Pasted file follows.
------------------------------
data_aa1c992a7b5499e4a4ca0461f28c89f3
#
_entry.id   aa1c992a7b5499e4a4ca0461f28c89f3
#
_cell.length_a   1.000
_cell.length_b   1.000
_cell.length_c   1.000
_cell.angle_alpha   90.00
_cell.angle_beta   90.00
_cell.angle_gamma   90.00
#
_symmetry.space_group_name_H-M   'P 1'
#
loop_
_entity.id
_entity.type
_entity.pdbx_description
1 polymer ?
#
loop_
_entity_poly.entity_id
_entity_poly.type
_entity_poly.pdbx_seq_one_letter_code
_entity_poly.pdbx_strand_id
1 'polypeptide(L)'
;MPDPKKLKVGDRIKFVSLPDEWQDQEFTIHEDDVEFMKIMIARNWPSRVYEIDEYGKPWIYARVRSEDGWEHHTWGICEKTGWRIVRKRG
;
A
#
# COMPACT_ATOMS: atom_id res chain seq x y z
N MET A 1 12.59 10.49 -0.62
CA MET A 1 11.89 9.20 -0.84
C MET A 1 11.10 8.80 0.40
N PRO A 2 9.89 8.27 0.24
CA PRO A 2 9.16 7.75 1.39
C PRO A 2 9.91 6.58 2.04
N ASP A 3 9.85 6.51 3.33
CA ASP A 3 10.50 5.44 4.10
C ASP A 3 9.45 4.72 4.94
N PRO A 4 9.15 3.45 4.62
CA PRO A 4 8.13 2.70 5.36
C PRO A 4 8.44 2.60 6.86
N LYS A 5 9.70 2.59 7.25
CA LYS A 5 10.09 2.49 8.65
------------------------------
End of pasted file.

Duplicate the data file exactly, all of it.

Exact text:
data_aa1c992a7b5499e4a4ca0461f28c89f3
#
_entry.id   aa1c992a7b5499e4a4ca0461f28c89f3
#
_cell.length_a   1.000
_cell.length_b   1.000
_cell.length_c   1.000
_cell.angle_alpha   90.00
_cell.angle_beta   90.00
_cell.angle_gamma   90.00
#
_symmetry.space_group_name_H-M   'P 1'
#
loop_
_entity.id
_entity.type
_entity.pdbx_description
1 polymer ?
#
loop_
_entity_poly.entity_id
_entity_poly.type
_entity_poly.pdbx_seq_one_letter_code
_entity_poly.pdbx_strand_id
1 'polypeptide(L)'
;MPDPKKLKVGDRIKFVSLPDEWQDQEFTIHEDDVEFMKIMIARNWPSRVYEIDEYGKPWIYARVRSEDGWEHHTWGICEKTGWRIVRKRG
;
A
#
# COMPACT_ATOMS: atom_id res chain seq x y z
N MET A 1 12.59 10.49 -0.62
CA MET A 1 11.89 9.20 -0.84
C MET A 1 11.10 8.80 0.40
N PRO A 2 9.89 8.27 0.24
CA PRO A 2 9.16 7.75 1.39
C PRO A 2 9.91 6.58 2.04
N ASP A 3 9.85 6.51 3.33
CA ASP A 3 10.50 5.44 4.10
C ASP A 3 9.45 4.72 4.94
N PRO A 4 9.15 3.45 4.62
CA PRO A 4 8.13 2.70 5.36
C PRO A 4 8.44 2.60 6.86
N LYS A 5 9.70 2.59 7.25
CA LYS A 5 10.09 2.49 8.65